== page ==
My husband and I have used the same mechanic, a guy named Tom, for over 25 years. Every once in a while, he quotes little bits of wisdom. One day, many years ago, we were discussing paperwork. I was talking about filing, and Tom said, “Oh, I just throw it in the box.” My first reaction was…that will never do!
You see, at that time of my life, I was trying to file every last bit of paper into separate file folders, which was difficult to maintain. It did not occur to me (until much later) that there could be an easier way that I could keep up automatically. So, now I ask myself what is the likelihood that I will need this paper again, and what will be the benefit of retaining the information. In short, the amount of time spent organizing needs to be proportionate to the benefit.
Here are some examples:
1. So, you may be wondering what I do that is so different from my old way of filing. I followed Tom’s wisdom and created The Box. This box holds bill stubs and receipts we
must retain for tax purposes. All of the data is maintained in the computer, so this is just supporting paperwork. We pay the bills, and dump the papers into The Box. Every December 31st, I empty The Box, label it by year, and put it in storage. That way, we can continue to use “The Box” for the next year’s receipts. It’s very easy, and we can stay on top of the filing.
2. I recently organized the office of a friend who did not have time to organize it himself. One of the projects was to staple and box up his back-log of checking account statements.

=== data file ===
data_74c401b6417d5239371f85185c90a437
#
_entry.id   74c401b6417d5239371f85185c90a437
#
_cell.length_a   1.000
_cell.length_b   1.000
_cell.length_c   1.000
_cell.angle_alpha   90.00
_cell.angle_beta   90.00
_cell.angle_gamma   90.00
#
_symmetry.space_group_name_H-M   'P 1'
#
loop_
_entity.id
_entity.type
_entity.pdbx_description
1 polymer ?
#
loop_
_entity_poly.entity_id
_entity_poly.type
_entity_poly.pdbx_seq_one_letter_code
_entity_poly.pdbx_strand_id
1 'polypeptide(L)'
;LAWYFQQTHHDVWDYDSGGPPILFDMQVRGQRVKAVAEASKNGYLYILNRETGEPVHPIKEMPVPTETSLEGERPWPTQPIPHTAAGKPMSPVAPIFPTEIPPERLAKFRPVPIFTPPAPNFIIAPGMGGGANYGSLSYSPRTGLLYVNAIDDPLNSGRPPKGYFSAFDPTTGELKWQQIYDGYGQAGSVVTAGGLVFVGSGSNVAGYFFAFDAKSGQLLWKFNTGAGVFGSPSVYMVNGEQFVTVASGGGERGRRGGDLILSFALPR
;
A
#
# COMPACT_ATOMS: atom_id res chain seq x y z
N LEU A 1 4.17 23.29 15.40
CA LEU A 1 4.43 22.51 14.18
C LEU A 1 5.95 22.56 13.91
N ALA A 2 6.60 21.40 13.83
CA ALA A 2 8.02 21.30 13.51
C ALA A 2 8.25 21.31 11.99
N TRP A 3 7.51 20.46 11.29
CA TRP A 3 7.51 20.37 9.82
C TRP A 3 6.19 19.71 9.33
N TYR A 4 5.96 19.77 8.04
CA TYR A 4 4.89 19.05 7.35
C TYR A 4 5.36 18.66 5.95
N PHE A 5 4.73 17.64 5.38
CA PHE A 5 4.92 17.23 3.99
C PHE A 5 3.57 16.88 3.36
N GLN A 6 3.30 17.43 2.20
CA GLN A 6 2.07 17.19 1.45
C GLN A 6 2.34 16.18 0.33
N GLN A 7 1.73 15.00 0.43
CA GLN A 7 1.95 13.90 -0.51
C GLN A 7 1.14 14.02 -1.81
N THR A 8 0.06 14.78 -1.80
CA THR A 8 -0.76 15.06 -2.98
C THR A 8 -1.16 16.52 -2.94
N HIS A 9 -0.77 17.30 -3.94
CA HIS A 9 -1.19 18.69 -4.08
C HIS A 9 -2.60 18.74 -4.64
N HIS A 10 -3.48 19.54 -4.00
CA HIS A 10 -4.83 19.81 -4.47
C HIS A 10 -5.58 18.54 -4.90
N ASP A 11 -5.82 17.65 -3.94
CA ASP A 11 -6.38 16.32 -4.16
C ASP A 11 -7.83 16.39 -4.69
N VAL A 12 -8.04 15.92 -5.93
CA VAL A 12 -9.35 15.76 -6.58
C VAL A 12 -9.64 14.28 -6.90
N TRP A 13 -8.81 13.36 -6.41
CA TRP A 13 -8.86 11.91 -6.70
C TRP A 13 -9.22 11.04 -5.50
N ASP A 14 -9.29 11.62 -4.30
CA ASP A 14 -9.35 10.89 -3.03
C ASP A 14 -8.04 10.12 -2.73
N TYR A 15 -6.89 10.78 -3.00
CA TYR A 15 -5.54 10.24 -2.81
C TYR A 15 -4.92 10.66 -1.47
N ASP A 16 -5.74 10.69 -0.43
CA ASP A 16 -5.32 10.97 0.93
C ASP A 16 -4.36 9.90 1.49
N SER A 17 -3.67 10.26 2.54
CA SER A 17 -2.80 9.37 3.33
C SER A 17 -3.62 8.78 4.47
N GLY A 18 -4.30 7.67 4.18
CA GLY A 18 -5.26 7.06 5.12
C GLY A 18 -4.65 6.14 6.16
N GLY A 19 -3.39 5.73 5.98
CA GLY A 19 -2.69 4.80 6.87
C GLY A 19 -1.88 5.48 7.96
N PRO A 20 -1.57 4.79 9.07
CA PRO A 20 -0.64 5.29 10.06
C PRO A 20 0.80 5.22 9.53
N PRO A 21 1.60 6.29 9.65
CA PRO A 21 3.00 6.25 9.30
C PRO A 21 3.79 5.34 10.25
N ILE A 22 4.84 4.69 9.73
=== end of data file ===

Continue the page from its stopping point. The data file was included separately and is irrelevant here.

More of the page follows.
What I did take time for, was to staple each statement and toss the inserts and envelopes. What I did not do, was to make sure each statement was in page order (that would have taken too long). Going forward, he can keep each statement in page order and file them in the front of the box, easy as pie. The benefit (retrieving old financial information) is not something that is needed frequently, so I spent the least amount of time that I could in creating a system that works for the future.
3. I have said this before, but it’s worth mentioning again in this context. Don’t keep paper copies of information that you can find on the internet. You’ll just have to file them, and won’t you automatically go to your computer to find the info anyway? Keep: family recipes, contracts that prove something, receipts for taxes, etc. Don’t keep: generic recipes, old magazines, etc. Don’t file things you don’t need to!
Assignment for the week: try to think of ways to make life easier for yourself. Remember that the amount of time you spend organizing something needs to be proportionate to the benefit you receive. Less paperwork means more fun!
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